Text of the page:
Are dates good for diabetics?
People are changing to healthier options as their awareness of health grows, making food taste better and sweeter. One such delight has been “dates” which have become one of the most popular alternatives to sweeteners and refined sugar, particularly among diabetics.
But the question in almost every diabetic’s mouth is “are dates good for diabetics?”.
Are dates good for diabetics?
Dates have a low glycemic index, which means they’re less likely to cause blood sugar spikes, making them a good choice for diabetics. Furthermore, dates have a medium glycemic load, so eating one or two fruits at a time is a smart idea for a diabetic.
What exactly are Dates?
Phoenix Dactyliferous, often known as date, is a flowering plant that belongs to the palm family. The fruit is clustered under the palm tree’s fronds and grows on Date Palm plants. The Middle East, where dates have been a mainstay for generations, is a great place to find these trees.
Dates are difficult to harvest, and they are also carefully pollinated to assure a plentiful crop.
Is it OK to eat dates if you have diabetes?
People with diabetes should be able to eat two to three dates at a time. However, a person should consult with their physician to ensure that this is safe. To keep their blood sugar levels stable, people with this illness must limit their carbohydrate intake.
According to one study, after consuming the equivalent of 7–10 dates, patients with diabetes did not have their blood sugar rise. The researchers did point out, however, that these fruits are high in calories, with 100 grams of date flesh offering 314 calories.
It’s also worth noting that dates come in a variety of sizes. Medjool dates, for example, might be twice as large as other varieties. A person’s portion size may need to be adjusted accordingly.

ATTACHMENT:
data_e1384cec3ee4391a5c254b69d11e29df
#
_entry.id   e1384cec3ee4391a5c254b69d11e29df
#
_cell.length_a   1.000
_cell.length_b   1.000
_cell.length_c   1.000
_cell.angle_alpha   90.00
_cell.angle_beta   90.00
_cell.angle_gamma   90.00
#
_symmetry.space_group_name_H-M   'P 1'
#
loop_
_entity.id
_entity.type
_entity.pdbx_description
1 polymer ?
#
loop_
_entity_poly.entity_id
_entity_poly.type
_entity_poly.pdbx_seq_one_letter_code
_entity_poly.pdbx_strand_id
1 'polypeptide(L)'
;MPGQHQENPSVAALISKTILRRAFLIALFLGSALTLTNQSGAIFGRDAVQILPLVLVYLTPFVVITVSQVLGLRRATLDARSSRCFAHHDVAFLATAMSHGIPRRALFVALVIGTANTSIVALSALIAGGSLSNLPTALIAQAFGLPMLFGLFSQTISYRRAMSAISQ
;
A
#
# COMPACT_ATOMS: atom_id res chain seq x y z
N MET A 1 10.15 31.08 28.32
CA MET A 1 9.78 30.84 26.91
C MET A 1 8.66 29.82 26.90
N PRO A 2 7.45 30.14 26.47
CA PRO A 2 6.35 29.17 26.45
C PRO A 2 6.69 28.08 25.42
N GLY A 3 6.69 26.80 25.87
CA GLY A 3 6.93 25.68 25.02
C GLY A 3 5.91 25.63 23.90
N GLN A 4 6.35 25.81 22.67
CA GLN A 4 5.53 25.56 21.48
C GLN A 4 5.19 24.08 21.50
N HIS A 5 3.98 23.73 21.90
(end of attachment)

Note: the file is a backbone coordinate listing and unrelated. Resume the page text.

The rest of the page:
The fiber in dates may help the body absorb carbohydrates more slowly, reducing the danger of blood sugar spikes. Combining dates with a protein and fat source, such as almonds, may aid to slow digestion and controlling blood sugar levels.
Glycemic index and glycemic load
When determining whether dates are suitable for diabetics, the glycemic index (GI) is another thing to consider. The GI of food shows how it affects blood sugar levels.
Higher GI values are associated with foods that promote faster and bigger blood sugar increases. Foods with a lower GI, on the other hand, promote lower blood sugar levels. Low-GI foods are those with a GI rating of less than 55, according to healthcare specialists.
Dates have an average GI of 42, according to evidence from several studies. This makes them a low GI food that is good and safe for diabetics when consumed in moderation.
But, when it comes to dates, what does “in moderation” mean? To address this, we must examine the glycemic load (GL) of a food. When determining the effects of a food on blood sugar, the GL takes the serving size into account.
Multiply a food’s GI by the number of carbohydrates it contains and divide by 100 to get its GL. Two dried dates (48 g) provide 36 g of carbohydrates, resulting in a GL of 17, which is considered medium.
Other health benefits of dates for diabetes
Dates are high in magnesium and potassium, among other minerals. Fiber, carbs, and antioxidants are all abundant in them. Medicinal and nutritional effects have been extensively studied.
Dates include a number of minerals and chemicals that may help people with diabetes and insulin resistance.
Possibly Beneficial to the Brain
Dates may aid in the improvement of brain function. They have been shown in lab experiments to help decrease inflammatory indicators in the brain, such as interleukin 6 (IL-6). High IL-6 levels have been linked to an increased risk of neurological illnesses like Alzheimer’s [source].
High in Disease-Fighting Antioxidants
Dates include a variety of antioxidants that may aid in the prevention of chronic illnesses such as heart disease, cancer, Alzheimer’s disease, and diabetes.
Bone health is important. Dates contain minerals such as phosphate, potassium, calcium, and magnesium. All of these have been investigated for their ability to prevent bone diseases such as osteoporosis.
For those with diabetes and pre-diabetes, dates are deemed safe to consume. However, depending on your health, it’s best to eat dates in moderation and limit yourself to only 1-2 dates per serving.
However, it is necessary to obtain medical advice, as many doctors advise patients against eating dates. Many people with diabetes and prediabetes may find dates to be a tasty and safe dessert.
When eaten in moderation, the fruit has a low GI, which means it does not produce major blood sugar rises. They also contain fiber, magnesium, and potassium, all of which are beneficial minerals for diabetics.
Dates can be eaten as a snack or used as a sweetener in oatmeal, desserts, and other dishes by diabetics.